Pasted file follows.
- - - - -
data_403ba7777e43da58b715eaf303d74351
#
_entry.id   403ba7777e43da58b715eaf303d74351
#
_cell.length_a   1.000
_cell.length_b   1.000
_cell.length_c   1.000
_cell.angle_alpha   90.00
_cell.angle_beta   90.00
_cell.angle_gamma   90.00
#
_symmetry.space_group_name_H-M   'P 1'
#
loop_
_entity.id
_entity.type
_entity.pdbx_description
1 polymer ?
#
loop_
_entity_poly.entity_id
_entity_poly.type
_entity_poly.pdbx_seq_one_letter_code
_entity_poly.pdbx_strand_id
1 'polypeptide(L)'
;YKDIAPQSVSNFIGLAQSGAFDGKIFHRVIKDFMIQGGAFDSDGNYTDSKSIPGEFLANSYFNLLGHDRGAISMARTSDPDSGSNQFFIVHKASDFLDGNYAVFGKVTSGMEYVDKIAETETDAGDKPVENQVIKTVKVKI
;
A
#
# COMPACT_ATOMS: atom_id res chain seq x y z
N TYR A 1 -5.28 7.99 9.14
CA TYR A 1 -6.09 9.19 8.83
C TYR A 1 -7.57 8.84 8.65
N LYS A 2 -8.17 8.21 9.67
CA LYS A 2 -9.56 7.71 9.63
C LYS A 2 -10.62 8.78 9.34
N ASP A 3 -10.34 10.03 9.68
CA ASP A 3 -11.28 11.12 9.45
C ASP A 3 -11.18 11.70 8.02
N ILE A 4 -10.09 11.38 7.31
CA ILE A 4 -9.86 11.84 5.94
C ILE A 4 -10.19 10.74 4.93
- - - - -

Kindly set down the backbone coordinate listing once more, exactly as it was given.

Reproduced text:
data_403ba7777e43da58b715eaf303d74351
#
_entry.id   403ba7777e43da58b715eaf303d74351
#
_cell.length_a   1.000
_cell.length_b   1.000
_cell.length_c   1.000
_cell.angle_alpha   90.00
_cell.angle_beta   90.00
_cell.angle_gamma   90.00
#
_symmetry.space_group_name_H-M   'P 1'
#
loop_
_entity.id
_entity.type
_entity.pdbx_description
1 polymer ?
#
loop_
_entity_poly.entity_id
_entity_poly.type
_entity_poly.pdbx_seq_one_letter_code
_entity_poly.pdbx_strand_id
1 'polypeptide(L)'
;YKDIAPQSVSNFIGLAQSGAFDGKIFHRVIKDFMIQGGAFDSDGNYTDSKSIPGEFLANSYFNLLGHDRGAISMARTSDPDSGSNQFFIVHKASDFLDGNYAVFGKVTSGMEYVDKIAETETDAGDKPVENQVIKTVKVKI
;
A
#
# COMPACT_ATOMS: atom_id res chain seq x y z
N TYR A 1 -5.28 7.99 9.14
CA TYR A 1 -6.09 9.19 8.83
C TYR A 1 -7.57 8.84 8.65
N LYS A 2 -8.17 8.21 9.67
CA LYS A 2 -9.56 7.71 9.63
C LYS A 2 -10.62 8.78 9.34
N ASP A 3 -10.34 10.03 9.68
CA ASP A 3 -11.28 11.12 9.45
C ASP A 3 -11.18 11.70 8.02
N ILE A 4 -10.09 11.38 7.31
CA ILE A 4 -9.86 11.84 5.94
C ILE A 4 -10.19 10.74 4.93